With the 2008 presidential elections approaching quickly, Edina High School seniors (and some juniors) are anticipating their eligibility to vote. Years of political debate filled conversations between students, and this major election will be the first time that students are able to politically matter in the eyes of the government.
“We’re so much more liberal and environmentally conscious. Once we can vote, we can use that power to work towards a more eco-friendly society,” said senior Margot Hurwitz, a Hilary Clinton supporter.
Students are deciding what matters to them in a president, and which candidate best represents them.
“I strongly agree with her [Clinton’s] opinions on abortion, gun control, stem cell research, the war, and same sex marriage. I agree with her on the issues that matter most to me,” Hurwitz said. “Theoretically that would put me with Obama too, but I like Hilary’s experience, it’s so essential to our world right now.”
According to youthvote.org, 26.9 million U.S. citizens are between the ages of 18-25. Of the 26.9 million, 16.1 million are registered to vote. The presidential election is on November 4, 2008.
“I’m excited to vote. I don’t think enough people realize the power of one vote. It’ll be interesting to see if more people actually vote next year after all the controversy in the last two elections.” said senior Jeff Saude, a Republican supporter. “I’m not sure who I want to win, as long as it’s not Clinton.”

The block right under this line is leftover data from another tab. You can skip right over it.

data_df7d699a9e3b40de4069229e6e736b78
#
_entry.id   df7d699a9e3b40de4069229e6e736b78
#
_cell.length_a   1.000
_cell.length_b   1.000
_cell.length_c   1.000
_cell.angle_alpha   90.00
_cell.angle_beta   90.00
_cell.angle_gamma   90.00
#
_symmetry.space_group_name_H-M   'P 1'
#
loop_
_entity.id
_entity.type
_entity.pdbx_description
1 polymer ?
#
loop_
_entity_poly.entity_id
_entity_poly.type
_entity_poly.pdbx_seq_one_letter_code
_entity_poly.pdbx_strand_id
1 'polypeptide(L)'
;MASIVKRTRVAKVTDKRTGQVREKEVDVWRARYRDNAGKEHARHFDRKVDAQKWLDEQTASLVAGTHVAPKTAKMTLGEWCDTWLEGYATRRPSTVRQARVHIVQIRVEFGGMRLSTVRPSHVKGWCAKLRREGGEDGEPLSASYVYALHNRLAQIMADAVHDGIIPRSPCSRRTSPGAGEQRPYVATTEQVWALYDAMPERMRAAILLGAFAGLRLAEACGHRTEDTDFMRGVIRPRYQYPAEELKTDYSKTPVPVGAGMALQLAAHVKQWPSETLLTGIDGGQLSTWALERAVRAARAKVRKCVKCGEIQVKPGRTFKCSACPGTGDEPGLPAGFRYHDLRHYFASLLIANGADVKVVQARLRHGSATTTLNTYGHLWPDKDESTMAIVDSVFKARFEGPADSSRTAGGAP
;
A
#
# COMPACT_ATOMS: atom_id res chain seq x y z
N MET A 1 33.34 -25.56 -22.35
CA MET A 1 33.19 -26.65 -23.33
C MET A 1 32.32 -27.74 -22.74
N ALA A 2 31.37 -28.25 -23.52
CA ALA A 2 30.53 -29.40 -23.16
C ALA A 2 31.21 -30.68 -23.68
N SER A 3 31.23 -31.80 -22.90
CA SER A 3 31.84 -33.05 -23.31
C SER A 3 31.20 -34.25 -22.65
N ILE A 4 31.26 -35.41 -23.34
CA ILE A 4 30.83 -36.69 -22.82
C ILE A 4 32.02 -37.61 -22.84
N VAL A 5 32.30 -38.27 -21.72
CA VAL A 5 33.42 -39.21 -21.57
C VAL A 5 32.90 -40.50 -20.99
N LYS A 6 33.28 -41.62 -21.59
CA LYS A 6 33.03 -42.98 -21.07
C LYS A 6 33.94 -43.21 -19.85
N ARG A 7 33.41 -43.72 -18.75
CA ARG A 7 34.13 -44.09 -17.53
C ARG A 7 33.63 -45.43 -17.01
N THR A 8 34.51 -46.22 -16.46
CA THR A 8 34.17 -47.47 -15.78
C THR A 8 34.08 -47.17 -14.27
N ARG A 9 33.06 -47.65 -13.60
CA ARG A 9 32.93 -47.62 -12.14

Neither the Democratic or Republican party have selected their presidential candidate. Caucuses are being held in each state to determine which candidate for each party will run for office. Many states, including Minnesota, hold caucuses on February 5, 2008, also known as “Super Tuesday.”
“Our country is corrupt either way, I think America needs to take a closer look at Canada, they have no real conflict and a solid economy.” said former Edina junior, Emily Finn. “Whatever. I’m four days short of being 18 anyways, not that my vote would go to something I support.”
Clinton, Barack Obama, John Edwards are top competitors for the Democratic Party. Clinton, wife of former democratic president, Bill Clinton, is the party’s current forerunner. A poll conducted by CNN shows Clinton leading at 44 percent (with a sampling error of +/- 4.5 percent). The same poll has Obama trailing with 25 percent and Edwards with 14 percent. Bill Richardson, Joe Biden, Chris Dodd, Denis Kucinich, and Mike Gravel have also announced their candidacy for the Democratic party.
George W. Bush is, and has been the United States president since 2000. He will be ineligible to run again, as he is finishing his second term in office. The Republican Party presidential candidates are Rudolph Giuliani, Fred Thompson, John McCain, Mitt Romney, Mike Huckabee, Ron Paul, Duncan Hunter. In a similar CNN poll, results were inconclusive as to who the defined forerunner is, though Giuliani led at 28 percent (with a sampling error of +/-5 percent). Thompson is just behind Giuliani at 19 percent, followed by McCain, Romney, and Huckabee.